Hurry. I am ill suited to it – especially as the days grow hot. I wrote this poem as a kind of rebellion against the feeling that my time was constrained, not my own, running away from me while I seemed to have none of it for the important things.
So I snatched time, and wrote. As I wrote, as I paid attention to what was around me, I felt the time slow. I felt myself breathe again. I felt the hard shells of the seconds soften, crack, and open like the seeds in the ground – become things of infinite possibility again. I realised that, although my home is not the manor described in the poem, there are ways in which it is. I can inhabit my days as if they were timeless, spacious, connected. By slowing, by paying attention, by breathing, I found what I needed. Most of all, though, for me, it is by writing. Writing freely, writing the moment before me, is a kind of contemplation. It can become a kind of prayer.
I am reminded of Mary Oliver’s great advice –
Pay attention Be astonished Tell about it.
This poem was highly commended for the Crabbe Memorial Prize.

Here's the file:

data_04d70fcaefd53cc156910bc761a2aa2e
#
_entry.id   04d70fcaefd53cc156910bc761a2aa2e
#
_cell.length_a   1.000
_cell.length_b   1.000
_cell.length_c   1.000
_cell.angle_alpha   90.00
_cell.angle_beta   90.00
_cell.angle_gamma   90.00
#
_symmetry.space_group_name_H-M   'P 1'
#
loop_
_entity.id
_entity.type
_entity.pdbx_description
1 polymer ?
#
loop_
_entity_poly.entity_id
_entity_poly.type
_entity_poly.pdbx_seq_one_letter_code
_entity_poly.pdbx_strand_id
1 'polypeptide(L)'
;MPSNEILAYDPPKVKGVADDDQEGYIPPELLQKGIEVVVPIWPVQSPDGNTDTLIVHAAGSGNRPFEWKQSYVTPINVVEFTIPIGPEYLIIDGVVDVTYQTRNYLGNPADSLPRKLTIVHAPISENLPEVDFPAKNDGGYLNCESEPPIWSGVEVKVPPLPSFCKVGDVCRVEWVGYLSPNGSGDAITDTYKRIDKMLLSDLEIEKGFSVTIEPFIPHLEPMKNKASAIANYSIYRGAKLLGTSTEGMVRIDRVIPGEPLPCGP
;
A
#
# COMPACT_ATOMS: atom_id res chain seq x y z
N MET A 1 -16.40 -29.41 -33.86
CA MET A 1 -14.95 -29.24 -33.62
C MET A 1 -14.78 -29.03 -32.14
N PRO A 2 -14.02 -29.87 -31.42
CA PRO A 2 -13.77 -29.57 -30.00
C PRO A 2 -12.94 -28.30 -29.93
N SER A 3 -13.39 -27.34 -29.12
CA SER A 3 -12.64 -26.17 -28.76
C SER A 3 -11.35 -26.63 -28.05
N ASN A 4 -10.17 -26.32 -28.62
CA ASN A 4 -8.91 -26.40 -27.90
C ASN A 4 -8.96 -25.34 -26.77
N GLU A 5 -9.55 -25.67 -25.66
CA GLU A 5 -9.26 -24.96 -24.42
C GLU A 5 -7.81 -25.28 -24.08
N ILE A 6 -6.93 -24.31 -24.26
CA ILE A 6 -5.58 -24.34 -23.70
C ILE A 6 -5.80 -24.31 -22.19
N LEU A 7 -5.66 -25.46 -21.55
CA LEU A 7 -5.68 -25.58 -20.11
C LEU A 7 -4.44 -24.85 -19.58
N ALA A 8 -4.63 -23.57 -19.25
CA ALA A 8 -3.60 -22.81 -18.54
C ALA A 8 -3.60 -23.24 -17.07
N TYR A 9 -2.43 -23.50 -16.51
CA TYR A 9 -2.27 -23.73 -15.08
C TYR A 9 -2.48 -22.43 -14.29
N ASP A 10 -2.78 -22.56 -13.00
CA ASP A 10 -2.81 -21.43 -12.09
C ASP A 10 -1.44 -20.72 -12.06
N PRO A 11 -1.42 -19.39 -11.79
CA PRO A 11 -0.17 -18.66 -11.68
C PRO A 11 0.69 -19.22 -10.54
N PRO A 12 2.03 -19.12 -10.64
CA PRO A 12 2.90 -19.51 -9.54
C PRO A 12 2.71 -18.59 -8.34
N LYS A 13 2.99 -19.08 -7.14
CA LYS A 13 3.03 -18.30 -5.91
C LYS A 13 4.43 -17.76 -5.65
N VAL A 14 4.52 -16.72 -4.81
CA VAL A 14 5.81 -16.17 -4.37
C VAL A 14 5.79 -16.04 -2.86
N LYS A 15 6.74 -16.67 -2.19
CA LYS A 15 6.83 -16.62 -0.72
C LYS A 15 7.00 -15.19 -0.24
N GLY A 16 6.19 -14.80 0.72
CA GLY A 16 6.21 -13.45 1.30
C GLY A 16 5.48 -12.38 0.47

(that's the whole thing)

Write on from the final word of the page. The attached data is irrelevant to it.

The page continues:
You can listen to it here
There is little time –
flowers run to seed so fast under
this strong sun, this dry blue sky,
their leaves curling crisply, blanching.
Their hurry towards death unsettles me
as their stems rattle brown, poppyseeds
pouring through my fingers, tiny and dark,
pouring away like hard-shelled seconds.
I want to inhabit each day slowly, quietly,
as if it were an ancient manor among gentle lands,
with warm red brick thick with years,
that smells of fires, and of rosepetals
as they overflow cracked china bowls,
where time hangs in the spaces between
each tick of the clock, and open doors
let in the endless songs of trees.
There, I could think – uncurl fresh leaves,
as time shimmers like the deep pool, full of lilies,
where the bright dragonfly waits, and waits.